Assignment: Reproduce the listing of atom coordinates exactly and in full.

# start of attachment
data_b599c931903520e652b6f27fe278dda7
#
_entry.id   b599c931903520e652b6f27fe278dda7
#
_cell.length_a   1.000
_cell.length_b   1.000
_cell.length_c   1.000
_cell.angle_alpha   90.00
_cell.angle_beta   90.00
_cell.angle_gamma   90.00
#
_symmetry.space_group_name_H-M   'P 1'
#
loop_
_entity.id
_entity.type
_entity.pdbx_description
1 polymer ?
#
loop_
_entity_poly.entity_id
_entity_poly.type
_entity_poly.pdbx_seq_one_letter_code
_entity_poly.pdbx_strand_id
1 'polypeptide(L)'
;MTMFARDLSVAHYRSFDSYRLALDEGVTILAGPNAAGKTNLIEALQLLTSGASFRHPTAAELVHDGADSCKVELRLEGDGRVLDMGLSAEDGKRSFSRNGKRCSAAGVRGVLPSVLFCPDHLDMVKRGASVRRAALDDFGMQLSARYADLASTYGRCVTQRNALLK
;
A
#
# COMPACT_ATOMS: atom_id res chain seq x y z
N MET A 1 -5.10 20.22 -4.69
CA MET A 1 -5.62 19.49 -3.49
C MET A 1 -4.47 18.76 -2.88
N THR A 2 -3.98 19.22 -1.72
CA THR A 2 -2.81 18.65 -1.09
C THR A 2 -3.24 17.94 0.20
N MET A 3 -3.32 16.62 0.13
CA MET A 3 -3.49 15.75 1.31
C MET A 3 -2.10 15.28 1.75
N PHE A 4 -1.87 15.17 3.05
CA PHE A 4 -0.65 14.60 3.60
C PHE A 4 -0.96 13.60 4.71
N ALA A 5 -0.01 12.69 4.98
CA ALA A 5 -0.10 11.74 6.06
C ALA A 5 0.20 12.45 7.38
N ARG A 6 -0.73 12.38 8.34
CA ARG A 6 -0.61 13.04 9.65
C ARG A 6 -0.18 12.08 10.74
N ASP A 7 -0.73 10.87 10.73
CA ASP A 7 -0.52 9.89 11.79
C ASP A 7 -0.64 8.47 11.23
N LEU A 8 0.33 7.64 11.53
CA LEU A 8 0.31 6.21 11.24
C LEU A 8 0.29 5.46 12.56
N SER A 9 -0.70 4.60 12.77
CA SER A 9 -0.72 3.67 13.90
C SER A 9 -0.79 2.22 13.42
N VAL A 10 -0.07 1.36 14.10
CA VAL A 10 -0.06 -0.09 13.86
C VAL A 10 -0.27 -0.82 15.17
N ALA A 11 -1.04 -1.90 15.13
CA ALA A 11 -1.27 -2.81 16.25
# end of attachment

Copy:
data_b599c931903520e652b6f27fe278dda7
#
_entry.id   b599c931903520e652b6f27fe278dda7
#
_cell.length_a   1.000
_cell.length_b   1.000
_cell.length_c   1.000
_cell.angle_alpha   90.00
_cell.angle_beta   90.00
_cell.angle_gamma   90.00
#
_symmetry.space_group_name_H-M   'P 1'
#
loop_
_entity.id
_entity.type
_entity.pdbx_description
1 polymer ?
#
loop_
_entity_poly.entity_id
_entity_poly.type
_entity_poly.pdbx_seq_one_letter_code
_entity_poly.pdbx_strand_id
1 'polypeptide(L)'
;MTMFARDLSVAHYRSFDSYRLALDEGVTILAGPNAAGKTNLIEALQLLTSGASFRHPTAAELVHDGADSCKVELRLEGDGRVLDMGLSAEDGKRSFSRNGKRCSAAGVRGVLPSVLFCPDHLDMVKRGASVRRAALDDFGMQLSARYADLASTYGRCVTQRNALLK
;
A
#
# COMPACT_ATOMS: atom_id res chain seq x y z
N MET A 1 -5.10 20.22 -4.69
CA MET A 1 -5.62 19.49 -3.49
C MET A 1 -4.47 18.76 -2.88
N THR A 2 -3.98 19.22 -1.72
CA THR A 2 -2.81 18.65 -1.09
C THR A 2 -3.24 17.94 0.20
N MET A 3 -3.32 16.62 0.13
CA MET A 3 -3.49 15.75 1.31
C MET A 3 -2.10 15.28 1.75
N PHE A 4 -1.87 15.17 3.05
CA PHE A 4 -0.65 14.60 3.60
C PHE A 4 -0.96 13.60 4.71
N ALA A 5 -0.01 12.69 4.98
CA ALA A 5 -0.10 11.74 6.06
C ALA A 5 0.20 12.45 7.38
N ARG A 6 -0.73 12.38 8.34
CA ARG A 6 -0.61 13.04 9.65
C ARG A 6 -0.18 12.08 10.74
N ASP A 7 -0.73 10.87 10.73
CA ASP A 7 -0.52 9.89 11.79
C ASP A 7 -0.64 8.47 11.23
N LEU A 8 0.33 7.64 11.53
CA LEU A 8 0.31 6.21 11.24
C LEU A 8 0.29 5.46 12.56
N SER A 9 -0.70 4.60 12.77
CA SER A 9 -0.72 3.67 13.90
C SER A 9 -0.79 2.22 13.42
N VAL A 10 -0.07 1.36 14.10
CA VAL A 10 -0.06 -0.09 13.86
C VAL A 10 -0.27 -0.82 15.17
N ALA A 11 -1.04 -1.90 15.13
CA ALA A 11 -1.27 -2.81 16.25